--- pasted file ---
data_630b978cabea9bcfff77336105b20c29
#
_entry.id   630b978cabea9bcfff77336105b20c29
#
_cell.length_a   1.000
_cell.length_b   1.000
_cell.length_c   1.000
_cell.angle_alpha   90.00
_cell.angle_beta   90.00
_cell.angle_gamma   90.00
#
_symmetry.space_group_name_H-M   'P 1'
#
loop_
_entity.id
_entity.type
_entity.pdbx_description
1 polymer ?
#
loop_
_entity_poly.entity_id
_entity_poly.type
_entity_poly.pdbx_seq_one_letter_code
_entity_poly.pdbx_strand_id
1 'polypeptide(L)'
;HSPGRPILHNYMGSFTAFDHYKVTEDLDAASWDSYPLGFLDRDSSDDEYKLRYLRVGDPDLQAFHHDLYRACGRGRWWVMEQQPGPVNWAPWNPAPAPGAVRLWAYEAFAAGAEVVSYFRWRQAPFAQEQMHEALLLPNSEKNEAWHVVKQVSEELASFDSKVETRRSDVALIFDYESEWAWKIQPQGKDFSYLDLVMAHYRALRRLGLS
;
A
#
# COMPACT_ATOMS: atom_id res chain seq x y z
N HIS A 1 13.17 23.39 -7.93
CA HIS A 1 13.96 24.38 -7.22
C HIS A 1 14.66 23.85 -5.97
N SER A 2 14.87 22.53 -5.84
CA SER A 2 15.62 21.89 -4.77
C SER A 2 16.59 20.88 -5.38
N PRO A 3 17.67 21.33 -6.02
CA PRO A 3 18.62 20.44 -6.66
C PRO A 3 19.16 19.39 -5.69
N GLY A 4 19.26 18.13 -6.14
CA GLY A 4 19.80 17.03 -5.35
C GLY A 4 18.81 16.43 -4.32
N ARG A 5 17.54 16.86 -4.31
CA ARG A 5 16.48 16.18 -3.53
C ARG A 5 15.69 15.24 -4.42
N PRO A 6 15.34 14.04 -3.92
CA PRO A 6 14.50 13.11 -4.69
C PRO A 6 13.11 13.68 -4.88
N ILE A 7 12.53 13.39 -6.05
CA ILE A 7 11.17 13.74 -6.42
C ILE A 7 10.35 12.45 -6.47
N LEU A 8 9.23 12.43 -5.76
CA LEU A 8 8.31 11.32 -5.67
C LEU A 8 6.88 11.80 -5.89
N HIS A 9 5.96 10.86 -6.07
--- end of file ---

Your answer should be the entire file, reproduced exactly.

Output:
data_630b978cabea9bcfff77336105b20c29
#
_entry.id   630b978cabea9bcfff77336105b20c29
#
_cell.length_a   1.000
_cell.length_b   1.000
_cell.length_c   1.000
_cell.angle_alpha   90.00
_cell.angle_beta   90.00
_cell.angle_gamma   90.00
#
_symmetry.space_group_name_H-M   'P 1'
#
loop_
_entity.id
_entity.type
_entity.pdbx_description
1 polymer ?
#
loop_
_entity_poly.entity_id
_entity_poly.type
_entity_poly.pdbx_seq_one_letter_code
_entity_poly.pdbx_strand_id
1 'polypeptide(L)'
;HSPGRPILHNYMGSFTAFDHYKVTEDLDAASWDSYPLGFLDRDSSDDEYKLRYLRVGDPDLQAFHHDLYRACGRGRWWVMEQQPGPVNWAPWNPAPAPGAVRLWAYEAFAAGAEVVSYFRWRQAPFAQEQMHEALLLPNSEKNEAWHVVKQVSEELASFDSKVETRRSDVALIFDYESEWAWKIQPQGKDFSYLDLVMAHYRALRRLGLS
;
A
#
# COMPACT_ATOMS: atom_id res chain seq x y z
N HIS A 1 13.17 23.39 -7.93
CA HIS A 1 13.96 24.38 -7.22
C HIS A 1 14.66 23.85 -5.97
N SER A 2 14.87 22.53 -5.84
CA SER A 2 15.62 21.89 -4.77
C SER A 2 16.59 20.88 -5.38
N PRO A 3 17.67 21.33 -6.02
CA PRO A 3 18.62 20.44 -6.66
C PRO A 3 19.16 19.39 -5.69
N GLY A 4 19.26 18.13 -6.14
CA GLY A 4 19.80 17.03 -5.35
C GLY A 4 18.81 16.43 -4.32
N ARG A 5 17.54 16.86 -4.31
CA ARG A 5 16.48 16.18 -3.53
C ARG A 5 15.69 15.24 -4.42
N PRO A 6 15.34 14.04 -3.92
CA PRO A 6 14.50 13.11 -4.69
C PRO A 6 13.11 13.68 -4.88
N ILE A 7 12.53 13.39 -6.05
CA ILE A 7 11.17 13.74 -6.42
C ILE A 7 10.35 12.45 -6.47
N LEU A 8 9.23 12.43 -5.76
CA LEU A 8 8.31 11.32 -5.67
C LEU A 8 6.88 11.80 -5.89
N HIS A 9 5.96 10.86 -6.07